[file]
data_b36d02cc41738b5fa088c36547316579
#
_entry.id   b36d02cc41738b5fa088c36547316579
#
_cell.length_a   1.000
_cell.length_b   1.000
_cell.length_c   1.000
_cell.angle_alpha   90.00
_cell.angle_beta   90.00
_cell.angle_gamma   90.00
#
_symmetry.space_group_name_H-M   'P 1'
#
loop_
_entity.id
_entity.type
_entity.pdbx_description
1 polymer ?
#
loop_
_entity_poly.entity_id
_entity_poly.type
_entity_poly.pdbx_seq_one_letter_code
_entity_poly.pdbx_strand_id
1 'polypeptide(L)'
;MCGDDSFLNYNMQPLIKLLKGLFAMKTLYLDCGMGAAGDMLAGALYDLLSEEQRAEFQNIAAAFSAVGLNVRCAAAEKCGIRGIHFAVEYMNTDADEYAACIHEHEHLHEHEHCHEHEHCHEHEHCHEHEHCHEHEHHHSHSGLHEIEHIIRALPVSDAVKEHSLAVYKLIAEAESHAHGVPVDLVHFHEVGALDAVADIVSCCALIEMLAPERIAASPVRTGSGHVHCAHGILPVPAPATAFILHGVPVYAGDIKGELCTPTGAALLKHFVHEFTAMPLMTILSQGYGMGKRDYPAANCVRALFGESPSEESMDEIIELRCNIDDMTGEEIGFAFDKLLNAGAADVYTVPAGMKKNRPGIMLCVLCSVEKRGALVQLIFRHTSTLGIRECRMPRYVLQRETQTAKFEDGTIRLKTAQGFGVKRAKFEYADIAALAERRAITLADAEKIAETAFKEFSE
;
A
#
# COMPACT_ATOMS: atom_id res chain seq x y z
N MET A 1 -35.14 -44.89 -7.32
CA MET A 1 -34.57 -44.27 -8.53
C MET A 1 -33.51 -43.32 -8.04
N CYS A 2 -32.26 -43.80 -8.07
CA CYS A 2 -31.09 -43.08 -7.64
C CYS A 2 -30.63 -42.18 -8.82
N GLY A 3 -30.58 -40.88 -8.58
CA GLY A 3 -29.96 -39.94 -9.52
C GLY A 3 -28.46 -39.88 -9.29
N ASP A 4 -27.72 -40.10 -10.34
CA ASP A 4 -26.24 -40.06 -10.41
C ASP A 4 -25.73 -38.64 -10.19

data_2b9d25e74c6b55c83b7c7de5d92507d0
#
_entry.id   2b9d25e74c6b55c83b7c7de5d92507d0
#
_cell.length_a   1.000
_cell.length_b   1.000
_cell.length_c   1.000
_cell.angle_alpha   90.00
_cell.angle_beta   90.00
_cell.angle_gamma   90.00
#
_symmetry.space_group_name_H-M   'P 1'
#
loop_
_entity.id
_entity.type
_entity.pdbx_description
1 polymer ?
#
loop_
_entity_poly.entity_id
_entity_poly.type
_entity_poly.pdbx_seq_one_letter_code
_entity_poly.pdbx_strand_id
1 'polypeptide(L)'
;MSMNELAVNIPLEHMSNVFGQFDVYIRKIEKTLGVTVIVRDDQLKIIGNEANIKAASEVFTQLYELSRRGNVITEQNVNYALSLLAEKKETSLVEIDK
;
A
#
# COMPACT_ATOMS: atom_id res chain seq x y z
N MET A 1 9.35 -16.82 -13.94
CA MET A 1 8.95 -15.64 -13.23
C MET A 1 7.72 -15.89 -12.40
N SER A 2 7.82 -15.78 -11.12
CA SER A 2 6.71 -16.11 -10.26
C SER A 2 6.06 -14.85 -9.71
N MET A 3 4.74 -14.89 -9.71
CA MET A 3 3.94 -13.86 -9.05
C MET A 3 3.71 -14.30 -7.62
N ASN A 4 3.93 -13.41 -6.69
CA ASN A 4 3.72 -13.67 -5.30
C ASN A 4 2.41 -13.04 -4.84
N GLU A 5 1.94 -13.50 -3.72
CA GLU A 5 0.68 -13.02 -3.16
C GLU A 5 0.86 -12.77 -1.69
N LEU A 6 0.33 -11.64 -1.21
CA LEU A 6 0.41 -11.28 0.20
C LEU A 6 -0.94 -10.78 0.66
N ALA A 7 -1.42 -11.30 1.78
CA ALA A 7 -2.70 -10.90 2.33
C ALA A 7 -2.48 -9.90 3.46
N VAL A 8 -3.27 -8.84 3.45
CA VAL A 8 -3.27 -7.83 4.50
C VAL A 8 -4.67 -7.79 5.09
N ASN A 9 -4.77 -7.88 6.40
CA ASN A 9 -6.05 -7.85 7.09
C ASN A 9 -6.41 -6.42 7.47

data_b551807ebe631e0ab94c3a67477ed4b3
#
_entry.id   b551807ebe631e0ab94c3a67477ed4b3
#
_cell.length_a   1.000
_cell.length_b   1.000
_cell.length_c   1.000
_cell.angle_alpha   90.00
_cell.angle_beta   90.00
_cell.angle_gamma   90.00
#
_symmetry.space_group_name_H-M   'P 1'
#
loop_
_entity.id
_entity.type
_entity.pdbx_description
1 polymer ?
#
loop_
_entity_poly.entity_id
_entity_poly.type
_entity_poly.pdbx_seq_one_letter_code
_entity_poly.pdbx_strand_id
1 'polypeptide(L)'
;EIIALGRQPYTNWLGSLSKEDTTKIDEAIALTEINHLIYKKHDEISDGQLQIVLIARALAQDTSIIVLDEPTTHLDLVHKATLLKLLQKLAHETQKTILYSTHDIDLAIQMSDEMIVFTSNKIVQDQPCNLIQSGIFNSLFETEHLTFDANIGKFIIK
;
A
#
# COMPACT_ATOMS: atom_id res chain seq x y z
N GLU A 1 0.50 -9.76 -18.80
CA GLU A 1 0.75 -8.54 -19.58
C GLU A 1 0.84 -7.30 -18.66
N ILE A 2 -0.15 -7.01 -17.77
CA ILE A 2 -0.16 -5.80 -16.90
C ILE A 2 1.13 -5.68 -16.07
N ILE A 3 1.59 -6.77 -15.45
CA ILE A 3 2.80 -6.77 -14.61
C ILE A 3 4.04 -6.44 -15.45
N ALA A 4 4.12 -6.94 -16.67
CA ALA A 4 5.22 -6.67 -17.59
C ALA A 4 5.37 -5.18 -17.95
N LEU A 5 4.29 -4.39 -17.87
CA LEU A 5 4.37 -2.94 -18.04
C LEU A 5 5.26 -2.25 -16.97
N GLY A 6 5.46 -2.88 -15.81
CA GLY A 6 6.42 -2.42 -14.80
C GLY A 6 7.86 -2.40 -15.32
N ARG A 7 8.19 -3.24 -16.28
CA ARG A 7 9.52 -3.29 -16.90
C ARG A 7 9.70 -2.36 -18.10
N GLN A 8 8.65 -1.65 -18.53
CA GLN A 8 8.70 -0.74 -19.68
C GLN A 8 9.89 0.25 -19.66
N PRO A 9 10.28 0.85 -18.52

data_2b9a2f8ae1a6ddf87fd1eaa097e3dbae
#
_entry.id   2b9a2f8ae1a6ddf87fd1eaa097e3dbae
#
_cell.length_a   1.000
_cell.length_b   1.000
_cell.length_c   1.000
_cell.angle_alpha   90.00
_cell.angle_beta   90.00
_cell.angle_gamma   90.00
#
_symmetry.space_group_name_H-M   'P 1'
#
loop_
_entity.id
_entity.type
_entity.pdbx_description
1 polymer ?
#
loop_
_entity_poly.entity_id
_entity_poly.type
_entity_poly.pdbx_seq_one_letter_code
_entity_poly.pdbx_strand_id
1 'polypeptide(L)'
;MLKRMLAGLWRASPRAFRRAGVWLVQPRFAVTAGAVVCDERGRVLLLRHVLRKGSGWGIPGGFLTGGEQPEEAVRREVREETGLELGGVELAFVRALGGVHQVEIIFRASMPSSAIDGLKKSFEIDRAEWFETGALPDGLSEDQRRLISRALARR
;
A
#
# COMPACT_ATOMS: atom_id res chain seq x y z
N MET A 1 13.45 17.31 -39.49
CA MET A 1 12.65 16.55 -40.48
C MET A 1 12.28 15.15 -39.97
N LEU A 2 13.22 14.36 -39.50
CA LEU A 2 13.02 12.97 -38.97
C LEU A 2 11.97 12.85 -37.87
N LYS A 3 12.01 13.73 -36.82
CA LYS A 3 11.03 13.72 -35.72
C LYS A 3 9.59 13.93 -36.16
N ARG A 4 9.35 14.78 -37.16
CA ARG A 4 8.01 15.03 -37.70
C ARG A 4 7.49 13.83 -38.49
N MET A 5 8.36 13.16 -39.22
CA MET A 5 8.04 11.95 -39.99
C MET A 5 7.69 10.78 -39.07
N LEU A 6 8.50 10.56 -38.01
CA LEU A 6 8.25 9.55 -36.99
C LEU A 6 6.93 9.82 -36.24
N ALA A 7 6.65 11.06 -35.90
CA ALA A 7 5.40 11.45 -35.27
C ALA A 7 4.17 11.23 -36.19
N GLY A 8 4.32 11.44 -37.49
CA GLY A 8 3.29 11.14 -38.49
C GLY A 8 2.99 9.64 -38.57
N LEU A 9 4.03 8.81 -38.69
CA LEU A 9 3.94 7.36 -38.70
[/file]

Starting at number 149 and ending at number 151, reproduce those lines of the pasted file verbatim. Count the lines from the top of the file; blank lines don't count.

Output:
CA ARG A 7 9.52 -3.29 -16.90
C ARG A 7 9.70 -2.36 -18.10
N GLN A 8 8.65 -1.65 -18.53